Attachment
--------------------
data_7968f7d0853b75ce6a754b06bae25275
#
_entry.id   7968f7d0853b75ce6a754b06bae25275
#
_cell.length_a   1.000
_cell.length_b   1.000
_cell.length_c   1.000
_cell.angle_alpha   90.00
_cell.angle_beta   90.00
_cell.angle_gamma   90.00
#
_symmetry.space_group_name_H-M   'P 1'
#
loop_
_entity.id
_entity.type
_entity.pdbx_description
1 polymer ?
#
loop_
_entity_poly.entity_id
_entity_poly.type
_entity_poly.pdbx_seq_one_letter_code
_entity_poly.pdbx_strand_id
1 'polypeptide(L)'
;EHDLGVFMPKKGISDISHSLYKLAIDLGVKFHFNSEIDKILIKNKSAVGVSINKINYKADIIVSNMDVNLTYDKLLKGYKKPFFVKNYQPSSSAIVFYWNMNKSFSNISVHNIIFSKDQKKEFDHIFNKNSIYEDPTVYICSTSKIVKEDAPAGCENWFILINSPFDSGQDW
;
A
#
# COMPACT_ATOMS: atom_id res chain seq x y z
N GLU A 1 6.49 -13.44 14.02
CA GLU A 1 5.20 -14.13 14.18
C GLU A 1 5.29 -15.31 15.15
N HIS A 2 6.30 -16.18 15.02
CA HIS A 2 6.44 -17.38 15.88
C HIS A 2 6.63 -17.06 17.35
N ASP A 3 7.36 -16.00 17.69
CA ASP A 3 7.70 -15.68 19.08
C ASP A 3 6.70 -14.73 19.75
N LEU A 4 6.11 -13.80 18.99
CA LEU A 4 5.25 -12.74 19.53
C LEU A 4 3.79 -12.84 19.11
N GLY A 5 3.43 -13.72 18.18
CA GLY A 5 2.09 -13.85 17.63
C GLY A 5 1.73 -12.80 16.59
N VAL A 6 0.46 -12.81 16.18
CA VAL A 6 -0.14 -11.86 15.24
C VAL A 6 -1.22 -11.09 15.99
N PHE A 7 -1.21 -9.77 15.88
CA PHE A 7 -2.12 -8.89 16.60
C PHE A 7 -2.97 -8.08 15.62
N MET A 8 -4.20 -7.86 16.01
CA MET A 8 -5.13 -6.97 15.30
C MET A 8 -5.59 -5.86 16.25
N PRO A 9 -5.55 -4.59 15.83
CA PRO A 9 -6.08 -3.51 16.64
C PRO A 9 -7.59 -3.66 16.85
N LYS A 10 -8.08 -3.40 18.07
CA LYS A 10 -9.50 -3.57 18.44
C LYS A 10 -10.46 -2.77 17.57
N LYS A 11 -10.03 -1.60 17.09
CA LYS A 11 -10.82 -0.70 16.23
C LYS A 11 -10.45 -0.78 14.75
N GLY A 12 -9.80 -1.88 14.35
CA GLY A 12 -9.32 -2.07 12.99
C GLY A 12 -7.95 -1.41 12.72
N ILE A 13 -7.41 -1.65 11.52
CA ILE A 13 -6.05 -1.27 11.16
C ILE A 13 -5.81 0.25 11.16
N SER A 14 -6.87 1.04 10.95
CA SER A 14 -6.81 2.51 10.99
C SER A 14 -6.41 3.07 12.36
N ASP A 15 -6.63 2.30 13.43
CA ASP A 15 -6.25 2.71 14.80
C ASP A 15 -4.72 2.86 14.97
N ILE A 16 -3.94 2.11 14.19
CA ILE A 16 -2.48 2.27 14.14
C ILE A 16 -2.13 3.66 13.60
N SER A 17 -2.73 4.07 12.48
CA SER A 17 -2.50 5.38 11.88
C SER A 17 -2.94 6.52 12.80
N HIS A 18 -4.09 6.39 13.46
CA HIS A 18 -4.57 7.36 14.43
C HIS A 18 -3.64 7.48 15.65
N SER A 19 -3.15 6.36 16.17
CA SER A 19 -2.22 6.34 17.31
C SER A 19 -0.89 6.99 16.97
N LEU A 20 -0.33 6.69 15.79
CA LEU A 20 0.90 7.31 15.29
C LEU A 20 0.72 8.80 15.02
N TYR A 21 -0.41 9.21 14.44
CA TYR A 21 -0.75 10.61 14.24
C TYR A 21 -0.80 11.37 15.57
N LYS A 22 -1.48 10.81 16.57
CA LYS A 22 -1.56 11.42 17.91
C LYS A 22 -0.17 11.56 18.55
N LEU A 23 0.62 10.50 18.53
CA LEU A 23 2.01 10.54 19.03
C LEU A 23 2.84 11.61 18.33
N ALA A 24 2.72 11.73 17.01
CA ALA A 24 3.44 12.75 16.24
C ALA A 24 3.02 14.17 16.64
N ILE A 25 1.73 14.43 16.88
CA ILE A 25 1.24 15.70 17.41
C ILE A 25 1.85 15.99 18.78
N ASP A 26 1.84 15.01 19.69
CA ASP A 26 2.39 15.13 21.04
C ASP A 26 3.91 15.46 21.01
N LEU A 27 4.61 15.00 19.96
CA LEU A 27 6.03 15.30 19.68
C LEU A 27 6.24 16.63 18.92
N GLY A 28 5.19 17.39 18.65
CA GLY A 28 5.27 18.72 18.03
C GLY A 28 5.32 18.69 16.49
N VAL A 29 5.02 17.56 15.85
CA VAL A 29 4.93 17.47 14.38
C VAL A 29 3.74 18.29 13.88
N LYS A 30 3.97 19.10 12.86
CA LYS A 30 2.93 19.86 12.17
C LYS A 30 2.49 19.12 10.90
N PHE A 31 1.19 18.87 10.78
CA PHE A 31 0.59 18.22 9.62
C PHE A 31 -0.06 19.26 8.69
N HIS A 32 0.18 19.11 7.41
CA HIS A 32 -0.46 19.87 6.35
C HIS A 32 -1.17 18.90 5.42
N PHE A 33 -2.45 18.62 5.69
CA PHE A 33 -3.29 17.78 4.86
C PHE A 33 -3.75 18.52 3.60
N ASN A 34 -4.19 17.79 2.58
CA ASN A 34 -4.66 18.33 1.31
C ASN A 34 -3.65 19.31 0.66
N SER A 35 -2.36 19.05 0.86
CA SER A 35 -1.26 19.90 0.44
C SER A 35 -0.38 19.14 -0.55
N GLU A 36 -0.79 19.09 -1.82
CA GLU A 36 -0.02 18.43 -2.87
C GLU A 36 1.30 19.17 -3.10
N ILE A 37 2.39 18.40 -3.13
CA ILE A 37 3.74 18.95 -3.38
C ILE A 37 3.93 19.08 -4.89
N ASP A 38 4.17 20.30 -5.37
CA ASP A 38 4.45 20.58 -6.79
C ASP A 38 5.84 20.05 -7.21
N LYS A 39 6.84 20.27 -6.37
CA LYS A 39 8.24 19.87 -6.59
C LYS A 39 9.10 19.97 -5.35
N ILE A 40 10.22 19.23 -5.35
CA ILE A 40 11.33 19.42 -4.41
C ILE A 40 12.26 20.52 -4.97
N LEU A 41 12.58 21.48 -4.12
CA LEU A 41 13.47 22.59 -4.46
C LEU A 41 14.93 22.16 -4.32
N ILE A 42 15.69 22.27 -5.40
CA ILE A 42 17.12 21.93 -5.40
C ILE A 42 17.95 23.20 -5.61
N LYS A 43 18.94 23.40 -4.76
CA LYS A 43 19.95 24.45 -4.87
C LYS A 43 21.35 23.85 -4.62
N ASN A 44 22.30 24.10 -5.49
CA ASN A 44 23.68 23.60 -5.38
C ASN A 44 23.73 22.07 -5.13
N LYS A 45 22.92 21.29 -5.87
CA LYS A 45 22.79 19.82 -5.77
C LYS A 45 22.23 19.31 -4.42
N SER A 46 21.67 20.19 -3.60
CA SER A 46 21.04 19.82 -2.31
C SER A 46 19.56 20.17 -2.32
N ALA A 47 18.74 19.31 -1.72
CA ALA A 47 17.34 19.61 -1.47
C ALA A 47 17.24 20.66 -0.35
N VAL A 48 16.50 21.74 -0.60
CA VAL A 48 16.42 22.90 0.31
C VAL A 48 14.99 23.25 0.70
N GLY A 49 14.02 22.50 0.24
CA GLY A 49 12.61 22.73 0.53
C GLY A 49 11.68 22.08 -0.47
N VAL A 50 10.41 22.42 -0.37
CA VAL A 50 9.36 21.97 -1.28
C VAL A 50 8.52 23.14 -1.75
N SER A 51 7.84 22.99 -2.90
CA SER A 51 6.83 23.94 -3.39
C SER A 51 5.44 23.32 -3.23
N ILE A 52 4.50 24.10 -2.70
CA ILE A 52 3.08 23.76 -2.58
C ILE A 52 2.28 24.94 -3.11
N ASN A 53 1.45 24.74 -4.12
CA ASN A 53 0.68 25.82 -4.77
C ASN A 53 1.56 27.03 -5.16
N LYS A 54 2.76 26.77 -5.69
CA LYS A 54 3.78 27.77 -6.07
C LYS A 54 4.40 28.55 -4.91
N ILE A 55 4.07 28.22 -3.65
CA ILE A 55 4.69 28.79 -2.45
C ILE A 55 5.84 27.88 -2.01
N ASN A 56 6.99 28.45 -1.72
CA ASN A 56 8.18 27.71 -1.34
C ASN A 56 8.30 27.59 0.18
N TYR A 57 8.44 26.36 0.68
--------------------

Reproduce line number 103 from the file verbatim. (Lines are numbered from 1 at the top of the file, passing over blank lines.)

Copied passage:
N ILE A 25 1.73 14.43 16.88